When comedian Wanda Sykes disclosed during a rally in Las Vegas this week that she had been in a same-sex marriage since October, no one cheered louder than those who face the double jeopardy of being black and gay.
"You know, I don't really talk about my sexual orientation," said Sykes, 44, who stars in the television series "Adventures of Old Christine." "I didn't feel like I had to. I was just living my life, not necessarily in the closet, but I was living my life."
But living life in the spotlight -- as black and gay -- is twice as hard, according to other blacks who say they are stigmatized by society at large for their sexual orientation and again by their own homophobic culture.
Sykes, who was unavailable for comment, is one of only a handful of black, gay celebrities to protest California's Proposition 8, the gay marriage ban that was passed with the help of a coalition of religious groups, many of them black.
For blacks, the victory of President-elect Obama signaled the promise of a new era of racial equality, but gays like Sykes see Proposition 8 as an assault on their civil rights. And the aftermath of the vote has opened old wounds between gays and blacks.
Being black and gay is "pervasive in the entertainment industry," said Terrance Dean, who worked for MTV and other networks. "I've know many celebrities who are on the DL lifestyle."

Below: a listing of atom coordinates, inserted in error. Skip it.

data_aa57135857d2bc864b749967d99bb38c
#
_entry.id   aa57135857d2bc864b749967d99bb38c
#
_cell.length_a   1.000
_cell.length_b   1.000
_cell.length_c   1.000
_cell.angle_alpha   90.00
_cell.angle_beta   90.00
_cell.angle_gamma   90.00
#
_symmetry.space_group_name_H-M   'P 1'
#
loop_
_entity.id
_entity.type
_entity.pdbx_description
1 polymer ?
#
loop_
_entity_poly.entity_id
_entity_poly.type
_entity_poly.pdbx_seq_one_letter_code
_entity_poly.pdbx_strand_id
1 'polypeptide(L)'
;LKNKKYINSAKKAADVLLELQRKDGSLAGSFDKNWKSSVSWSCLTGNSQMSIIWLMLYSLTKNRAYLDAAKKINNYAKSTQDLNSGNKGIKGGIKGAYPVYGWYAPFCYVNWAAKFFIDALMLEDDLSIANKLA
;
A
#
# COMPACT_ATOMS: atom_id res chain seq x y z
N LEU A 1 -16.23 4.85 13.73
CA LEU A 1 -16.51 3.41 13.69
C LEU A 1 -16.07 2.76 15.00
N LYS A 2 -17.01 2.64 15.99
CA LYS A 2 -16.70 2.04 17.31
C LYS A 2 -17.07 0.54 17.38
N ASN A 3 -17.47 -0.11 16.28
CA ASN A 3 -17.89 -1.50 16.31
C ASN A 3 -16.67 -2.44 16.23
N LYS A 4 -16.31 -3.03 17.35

"For people of color, they are not as accepting as they are for Ellen [DeGeneres], Rosie [O'Donnell], Lance Bass [former of In Sync], George Michael and Elton John. I haven't seen anyone [who is black and openly gay] on the national celebrity A list."
"We also get it at home from our parents and grandparents and don't want to bring shame to the family name," Dean told ABCNews.com. "We know who we are, but we don't out them."
Dean, who is 40 and wrote about coming out in his book "Hiding in Hip Hop," said he had to buck the popular black culture that worships "machismo, the whole bling thing and the gangsta thug lifestyle."
But, he said Sykes sets a more accepting stage for other black celebrities who are gay.
"Good for her," said Connecticut's Jason Bartlett, the nation's only state representative who is black and openly gay. "She gets it. You can be in love and be a success and still be black and gay. Too many of us are still in the closet and not really sharing our story."
"Being a minority is hard enough," Bartlett, who was elected in 2006 and only came out this year, told ABCNews.com. "We rationalize that it's easier to stay in the closet and survive."
ABC News exit polls found that blacks voted in support of Prop 8 and to ban gay marriage by heavier margins than other ethnic groups. The exit polls indicated that 70 percent of black voters supported Prop 8, while 49 percent of whites and Asian Americans voted for it and 53 percent of Latinos supported the ban.
Some charged that socially conservative blacks were responsible for the demise of gay marriage. Others said that largely white gay advocacy groups didn't do enough to persuade them.
And many blacks say that gay groups -- in six legal challenges -- have unjustly labeled their cause a civil rights issue.
Bartlett's struggle mirrors that of many black gays. A successful mortgage broker with two adopted sons, he always planned to go into politics, but feared coming out might destroy that dream.